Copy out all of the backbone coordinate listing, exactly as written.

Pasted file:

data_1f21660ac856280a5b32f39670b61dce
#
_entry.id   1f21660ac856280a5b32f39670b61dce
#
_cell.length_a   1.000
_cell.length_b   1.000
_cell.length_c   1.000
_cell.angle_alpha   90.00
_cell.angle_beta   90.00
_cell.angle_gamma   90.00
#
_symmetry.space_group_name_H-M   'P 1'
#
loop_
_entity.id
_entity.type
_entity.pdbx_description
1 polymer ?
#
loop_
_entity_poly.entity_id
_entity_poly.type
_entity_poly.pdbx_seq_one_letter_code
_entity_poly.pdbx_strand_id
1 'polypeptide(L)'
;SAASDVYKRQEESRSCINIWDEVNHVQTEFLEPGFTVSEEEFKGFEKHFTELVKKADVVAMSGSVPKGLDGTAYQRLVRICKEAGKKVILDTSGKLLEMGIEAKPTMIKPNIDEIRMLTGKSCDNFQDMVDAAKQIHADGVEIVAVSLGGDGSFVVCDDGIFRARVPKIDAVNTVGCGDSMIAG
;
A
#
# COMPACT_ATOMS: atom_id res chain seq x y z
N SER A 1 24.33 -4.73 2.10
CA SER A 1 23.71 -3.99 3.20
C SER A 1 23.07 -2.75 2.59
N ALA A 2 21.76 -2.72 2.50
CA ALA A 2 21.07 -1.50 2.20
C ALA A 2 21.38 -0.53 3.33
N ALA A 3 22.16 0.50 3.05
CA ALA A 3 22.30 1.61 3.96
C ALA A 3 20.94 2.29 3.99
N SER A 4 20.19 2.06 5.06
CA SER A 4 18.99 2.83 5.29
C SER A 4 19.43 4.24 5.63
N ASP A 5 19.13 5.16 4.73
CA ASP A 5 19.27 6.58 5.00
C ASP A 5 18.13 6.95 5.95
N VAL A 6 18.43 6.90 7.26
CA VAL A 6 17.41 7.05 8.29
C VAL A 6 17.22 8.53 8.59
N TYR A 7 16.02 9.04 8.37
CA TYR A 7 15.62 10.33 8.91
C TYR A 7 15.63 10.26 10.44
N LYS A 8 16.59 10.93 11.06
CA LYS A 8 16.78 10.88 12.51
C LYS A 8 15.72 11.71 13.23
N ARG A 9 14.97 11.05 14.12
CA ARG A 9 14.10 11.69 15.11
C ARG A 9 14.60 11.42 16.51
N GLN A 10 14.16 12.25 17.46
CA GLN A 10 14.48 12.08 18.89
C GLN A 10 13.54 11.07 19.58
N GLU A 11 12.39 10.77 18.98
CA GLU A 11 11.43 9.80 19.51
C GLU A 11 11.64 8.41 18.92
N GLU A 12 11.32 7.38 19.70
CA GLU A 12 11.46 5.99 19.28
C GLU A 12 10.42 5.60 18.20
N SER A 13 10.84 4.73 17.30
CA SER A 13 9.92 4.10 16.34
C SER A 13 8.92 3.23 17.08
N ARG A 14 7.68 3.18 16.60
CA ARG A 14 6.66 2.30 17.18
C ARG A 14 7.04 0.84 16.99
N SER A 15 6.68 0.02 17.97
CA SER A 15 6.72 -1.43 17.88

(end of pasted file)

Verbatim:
data_1f21660ac856280a5b32f39670b61dce
#
_entry.id   1f21660ac856280a5b32f39670b61dce
#
_cell.length_a   1.000
_cell.length_b   1.000
_cell.length_c   1.000
_cell.angle_alpha   90.00
_cell.angle_beta   90.00
_cell.angle_gamma   90.00
#
_symmetry.space_group_name_H-M   'P 1'
#
loop_
_entity.id
_entity.type
_entity.pdbx_description
1 polymer ?
#
loop_
_entity_poly.entity_id
_entity_poly.type
_entity_poly.pdbx_seq_one_letter_code
_entity_poly.pdbx_strand_id
1 'polypeptide(L)'
;SAASDVYKRQEESRSCINIWDEVNHVQTEFLEPGFTVSEEEFKGFEKHFTELVKKADVVAMSGSVPKGLDGTAYQRLVRICKEAGKKVILDTSGKLLEMGIEAKPTMIKPNIDEIRMLTGKSCDNFQDMVDAAKQIHADGVEIVAVSLGGDGSFVVCDDGIFRARVPKIDAVNTVGCGDSMIAG
;
A
#
# COMPACT_ATOMS: atom_id res chain seq x y z
N SER A 1 24.33 -4.73 2.10
CA SER A 1 23.71 -3.99 3.20
C SER A 1 23.07 -2.75 2.59
N ALA A 2 21.76 -2.72 2.50
CA ALA A 2 21.07 -1.50 2.20
C ALA A 2 21.38 -0.53 3.33
N ALA A 3 22.16 0.50 3.05
CA ALA A 3 22.30 1.61 3.96
C ALA A 3 20.94 2.29 3.99
N SER A 4 20.19 2.06 5.06
CA SER A 4 18.99 2.83 5.29
C SER A 4 19.43 4.24 5.63
N ASP A 5 19.13 5.16 4.73
CA ASP A 5 19.27 6.58 5.00
C ASP A 5 18.13 6.95 5.95
N VAL A 6 18.43 6.90 7.26
CA VAL A 6 17.41 7.05 8.29
C VAL A 6 17.22 8.53 8.59
N TYR A 7 16.02 9.04 8.37
CA TYR A 7 15.62 10.33 8.91
C TYR A 7 15.63 10.26 10.44
N LYS A 8 16.59 10.93 11.06
CA LYS A 8 16.78 10.88 12.51
C LYS A 8 15.72 11.71 13.23
N ARG A 9 14.97 11.05 14.12
CA ARG A 9 14.10 11.69 15.11
C ARG A 9 14.60 11.42 16.51
N GLN A 10 14.16 12.25 17.46
CA GLN A 10 14.48 12.08 18.89
C GLN A 10 13.54 11.07 19.58
N GLU A 11 12.39 10.77 18.98
CA GLU A 11 11.43 9.80 19.51
C GLU A 11 11.64 8.41 18.92
N GLU A 12 11.32 7.38 19.70
CA GLU A 12 11.46 5.99 19.28
C GLU A 12 10.42 5.60 18.20
N SER A 13 10.84 4.73 17.30
CA SER A 13 9.92 4.10 16.34
C SER A 13 8.92 3.23 17.08
N ARG A 14 7.68 3.18 16.60
CA ARG A 14 6.66 2.30 17.18
C ARG A 14 7.04 0.84 16.99
N SER A 15 6.68 0.02 17.97
CA SER A 15 6.72 -1.43 17.88